You’ll see this dialog box almost any time there is OS X system update and it will appear for any application that stores values in an OS X keychain. (Which is an encrypted storage mechanism… commonly used to store logins and such so you don’t have to keep typing them in over and over and over.)

  3. Also for those who’d like to do research on this particular topic – GNOME implements a very similar concept called “Keyring”. The dialogs can be quite confusing there to. A common use case I’ve seen is:

    1. You try to connect to a wifi access point.
    2. You are prompted to enter a password for the wiki access point.
    3. GNOME prompts you to store the password in a keyring.
    3a. If this is the first time you are using your keyring you are asked to enter a password to secure the keyring.

    I’ve watched folks retype the wifi access point password as their keyring password *many* times. The dialogs aren’t visually different enough for most folks because usually when you are connecting to a wifi access point you are in hurry. (At a conference, meeting, wherever… trying to check your damn email to download that file you need for the presentation in ten minutes).

  4. argh. I have to say. My experience of getting to know my new MacBook has not been filled with pleasure, and has included a lot of frustration….

    I’ve been using Twitter extensively as Tech Support of late!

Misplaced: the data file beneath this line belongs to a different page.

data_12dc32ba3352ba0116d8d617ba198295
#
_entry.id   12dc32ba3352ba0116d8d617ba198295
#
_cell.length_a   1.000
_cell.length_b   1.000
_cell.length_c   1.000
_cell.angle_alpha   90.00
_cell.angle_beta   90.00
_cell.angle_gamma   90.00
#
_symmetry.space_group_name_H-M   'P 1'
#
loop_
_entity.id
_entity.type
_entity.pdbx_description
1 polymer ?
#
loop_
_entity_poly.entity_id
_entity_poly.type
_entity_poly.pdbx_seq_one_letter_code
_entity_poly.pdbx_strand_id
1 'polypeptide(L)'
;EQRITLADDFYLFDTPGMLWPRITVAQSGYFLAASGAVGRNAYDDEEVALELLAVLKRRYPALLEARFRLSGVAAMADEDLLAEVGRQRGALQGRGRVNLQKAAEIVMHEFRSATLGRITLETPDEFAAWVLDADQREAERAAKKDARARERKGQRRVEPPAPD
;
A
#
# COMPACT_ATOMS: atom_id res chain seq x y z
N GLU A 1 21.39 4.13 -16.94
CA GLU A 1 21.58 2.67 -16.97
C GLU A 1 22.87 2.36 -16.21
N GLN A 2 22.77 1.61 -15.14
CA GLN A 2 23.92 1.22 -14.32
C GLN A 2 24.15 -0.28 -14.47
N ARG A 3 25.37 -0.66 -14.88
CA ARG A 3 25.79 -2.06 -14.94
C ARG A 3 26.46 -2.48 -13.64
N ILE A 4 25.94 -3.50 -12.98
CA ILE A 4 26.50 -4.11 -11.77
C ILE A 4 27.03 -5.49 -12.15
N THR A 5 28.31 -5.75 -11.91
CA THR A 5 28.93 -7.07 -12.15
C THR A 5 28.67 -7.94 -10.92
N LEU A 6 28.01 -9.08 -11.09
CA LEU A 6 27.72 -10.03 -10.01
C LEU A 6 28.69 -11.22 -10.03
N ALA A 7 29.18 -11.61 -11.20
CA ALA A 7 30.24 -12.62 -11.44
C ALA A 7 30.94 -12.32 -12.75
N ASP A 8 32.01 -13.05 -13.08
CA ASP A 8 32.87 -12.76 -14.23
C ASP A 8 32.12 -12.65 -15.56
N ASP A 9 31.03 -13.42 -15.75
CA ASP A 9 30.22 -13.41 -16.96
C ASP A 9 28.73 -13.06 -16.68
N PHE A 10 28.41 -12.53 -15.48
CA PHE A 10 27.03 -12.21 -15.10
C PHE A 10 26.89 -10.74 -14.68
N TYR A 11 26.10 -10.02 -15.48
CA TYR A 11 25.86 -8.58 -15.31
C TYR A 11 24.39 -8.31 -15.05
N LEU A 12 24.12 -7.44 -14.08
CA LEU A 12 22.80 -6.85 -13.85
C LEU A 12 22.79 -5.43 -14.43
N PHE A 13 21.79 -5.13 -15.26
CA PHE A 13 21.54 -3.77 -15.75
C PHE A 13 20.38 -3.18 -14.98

Not sure if my expectations were over inflated, but it certainly has been disappointing. And finally, all the Mac evangelists are starting to say ‘yes, you have to learn it and there are lots of weird quirky things… but once you get to know it you appreciate how it works’. I think I’d appreciate a bit of thoughtful design more…

  5. As a long time user of various desktop environments: BeOS, GNOME, KDE, Mac OS, Mac OS X, NeXT, Newton, Windows…. Apple’s approach has tended to be the most consistent and least frustrating.

    Mac OS X is a bit of step back in spots when it comes to consistency though as the NeXT and Mac OS folks (along with the desire to appeal Windows converts) are battling out in development groups that often don’t communicate very well. Likewise Mac OS X has had to grow up in age where internet UI and visual elements are seemingly taken over in all forms of media regardless of how poorly they might rank in a closed scientific environment.